Jayden: How I Learned to Listen

A year ago, if you had asked me what I was going to be doing after I graduated high school, I would not have said “attending a Bible school.” The answer probably would’ve been more along the lines of trying to get an internship at a police department, or getting a job and saving money. And yet, incredibly, this year has easily been the most influential of my life.

This entire year it felt like I was getting challenged, not just on what I had originally believed the Bible to say, but also how something as simple as a church service could be so different. However, in the midst of trying to adjust my entire view of spiritual thinking, it felt like I had my eyes opened to so many different things, things that God was showing me, things I have come to learn, acknowledge, and put into practice.

The most prevalent of these things would have to be a simple concept that most people can’t or won’t do: listen. But not only listening; keeping an open mind while doing it. There were so many times I wanted to tell my teachers they were wrong, or “correct” my classmates, when in reality, I was the one that had the messed-up perspective. Through love, grace, and patience, whether shown by God or my peers, I finally started to see that it’s ok to be wrong. Being wrong isn’t about shaming people, or treating them like they’re stupid just because they don’t know the answer to something. That’s what’s wrong. It’s taking that guidance and listening to what others have to say, using that time to learn something that you can apply. That’s when the wrong becomes right.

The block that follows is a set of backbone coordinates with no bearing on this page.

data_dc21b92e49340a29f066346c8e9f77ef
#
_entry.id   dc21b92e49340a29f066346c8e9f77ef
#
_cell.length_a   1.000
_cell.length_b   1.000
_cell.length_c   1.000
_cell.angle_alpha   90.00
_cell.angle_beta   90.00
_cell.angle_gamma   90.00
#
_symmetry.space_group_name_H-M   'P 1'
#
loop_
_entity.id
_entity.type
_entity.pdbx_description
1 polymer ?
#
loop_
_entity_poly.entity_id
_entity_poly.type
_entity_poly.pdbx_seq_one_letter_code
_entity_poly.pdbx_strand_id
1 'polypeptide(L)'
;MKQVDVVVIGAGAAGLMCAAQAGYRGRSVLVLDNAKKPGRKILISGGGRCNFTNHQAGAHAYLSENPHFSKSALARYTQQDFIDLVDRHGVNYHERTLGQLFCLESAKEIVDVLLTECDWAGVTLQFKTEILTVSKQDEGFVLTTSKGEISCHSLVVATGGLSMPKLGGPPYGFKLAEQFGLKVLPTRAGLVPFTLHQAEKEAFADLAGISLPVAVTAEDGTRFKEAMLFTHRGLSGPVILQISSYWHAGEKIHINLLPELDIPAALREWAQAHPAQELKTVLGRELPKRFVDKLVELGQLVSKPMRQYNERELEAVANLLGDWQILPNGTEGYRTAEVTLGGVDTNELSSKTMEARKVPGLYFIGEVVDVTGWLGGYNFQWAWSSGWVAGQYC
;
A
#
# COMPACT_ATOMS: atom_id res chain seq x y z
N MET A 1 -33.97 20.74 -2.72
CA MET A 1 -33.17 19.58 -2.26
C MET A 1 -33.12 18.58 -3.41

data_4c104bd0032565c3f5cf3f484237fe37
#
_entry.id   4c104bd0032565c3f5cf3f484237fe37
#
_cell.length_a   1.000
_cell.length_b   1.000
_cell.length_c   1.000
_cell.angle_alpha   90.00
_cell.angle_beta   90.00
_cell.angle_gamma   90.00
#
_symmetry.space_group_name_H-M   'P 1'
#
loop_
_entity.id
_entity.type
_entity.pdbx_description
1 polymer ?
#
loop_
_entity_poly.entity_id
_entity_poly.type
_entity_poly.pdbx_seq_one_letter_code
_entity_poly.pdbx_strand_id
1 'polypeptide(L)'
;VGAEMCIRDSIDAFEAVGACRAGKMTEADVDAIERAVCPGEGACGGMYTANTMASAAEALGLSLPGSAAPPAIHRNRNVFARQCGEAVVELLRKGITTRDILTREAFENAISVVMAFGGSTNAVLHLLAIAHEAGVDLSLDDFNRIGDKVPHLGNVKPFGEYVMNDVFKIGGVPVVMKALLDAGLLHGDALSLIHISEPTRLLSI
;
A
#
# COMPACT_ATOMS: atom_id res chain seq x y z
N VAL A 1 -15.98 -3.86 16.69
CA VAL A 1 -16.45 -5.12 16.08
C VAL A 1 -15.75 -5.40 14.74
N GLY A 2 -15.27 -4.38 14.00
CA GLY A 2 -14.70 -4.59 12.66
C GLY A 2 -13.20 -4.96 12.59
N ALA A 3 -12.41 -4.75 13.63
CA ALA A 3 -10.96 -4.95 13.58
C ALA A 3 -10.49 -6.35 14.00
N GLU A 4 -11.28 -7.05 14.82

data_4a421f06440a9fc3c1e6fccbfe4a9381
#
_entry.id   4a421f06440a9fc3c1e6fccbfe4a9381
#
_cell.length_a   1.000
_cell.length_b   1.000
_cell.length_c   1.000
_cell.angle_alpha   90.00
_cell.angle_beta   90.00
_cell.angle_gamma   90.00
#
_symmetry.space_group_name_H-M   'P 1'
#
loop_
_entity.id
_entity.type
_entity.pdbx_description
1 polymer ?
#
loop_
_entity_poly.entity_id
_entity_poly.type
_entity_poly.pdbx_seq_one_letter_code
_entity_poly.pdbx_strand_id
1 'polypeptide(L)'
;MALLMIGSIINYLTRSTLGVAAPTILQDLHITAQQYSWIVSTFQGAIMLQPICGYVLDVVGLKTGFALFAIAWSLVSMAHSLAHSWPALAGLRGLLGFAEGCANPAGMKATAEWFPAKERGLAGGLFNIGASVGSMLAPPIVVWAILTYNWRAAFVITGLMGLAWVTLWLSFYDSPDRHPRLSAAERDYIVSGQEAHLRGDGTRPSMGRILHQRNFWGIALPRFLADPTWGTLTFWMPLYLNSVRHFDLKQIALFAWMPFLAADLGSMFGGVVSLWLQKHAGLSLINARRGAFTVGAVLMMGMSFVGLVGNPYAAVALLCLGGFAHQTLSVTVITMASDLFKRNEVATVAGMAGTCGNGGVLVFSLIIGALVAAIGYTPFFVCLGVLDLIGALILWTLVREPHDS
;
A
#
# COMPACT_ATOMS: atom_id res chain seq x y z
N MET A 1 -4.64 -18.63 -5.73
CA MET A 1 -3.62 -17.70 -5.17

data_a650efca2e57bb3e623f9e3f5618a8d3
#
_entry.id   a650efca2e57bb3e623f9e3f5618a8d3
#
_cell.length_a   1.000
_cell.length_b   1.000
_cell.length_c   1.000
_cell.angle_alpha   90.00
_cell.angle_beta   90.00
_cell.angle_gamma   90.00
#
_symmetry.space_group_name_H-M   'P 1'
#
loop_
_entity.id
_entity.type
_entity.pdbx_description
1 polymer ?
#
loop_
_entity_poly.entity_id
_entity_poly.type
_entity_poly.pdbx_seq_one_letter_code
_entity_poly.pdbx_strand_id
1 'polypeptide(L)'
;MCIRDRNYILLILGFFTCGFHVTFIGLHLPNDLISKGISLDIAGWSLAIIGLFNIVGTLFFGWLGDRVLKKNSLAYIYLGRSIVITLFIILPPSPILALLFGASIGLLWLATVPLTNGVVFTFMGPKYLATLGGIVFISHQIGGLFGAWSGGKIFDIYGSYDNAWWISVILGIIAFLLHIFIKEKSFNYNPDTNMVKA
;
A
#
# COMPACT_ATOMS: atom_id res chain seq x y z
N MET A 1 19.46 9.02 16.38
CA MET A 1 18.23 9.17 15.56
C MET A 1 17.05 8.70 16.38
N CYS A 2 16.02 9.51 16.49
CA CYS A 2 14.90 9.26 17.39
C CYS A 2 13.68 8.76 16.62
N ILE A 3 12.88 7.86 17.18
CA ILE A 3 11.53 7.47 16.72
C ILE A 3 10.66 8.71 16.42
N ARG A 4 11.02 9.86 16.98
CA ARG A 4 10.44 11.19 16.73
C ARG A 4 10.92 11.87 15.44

I am incredibly thankful to have had the opportunity to attend Legacy Bible Institute. We have covered so much ground in so little time, from reading the entire Bible in six months, to studying the history of the Christian church; and we’ve only scratched the surface. I can say without a doubt, 85% of what we covered here I would never have looked at on my own. I never would’ve thought that Old Testament prophets in lesser-known books of the Bible were worth reading about, or who cares about letters written to a church that’s now non-existent. But I have now seen the worth of reading the entirety of God’s Word, which should be worth it based on that fact alone. Like I said, there were so many things we went over and I learned, but there’s still so much more to be explored. So I encourage you, reader: take the time to plunge into God’s Word; dive deep either by yourself or with others, and you won’t be disappointed.

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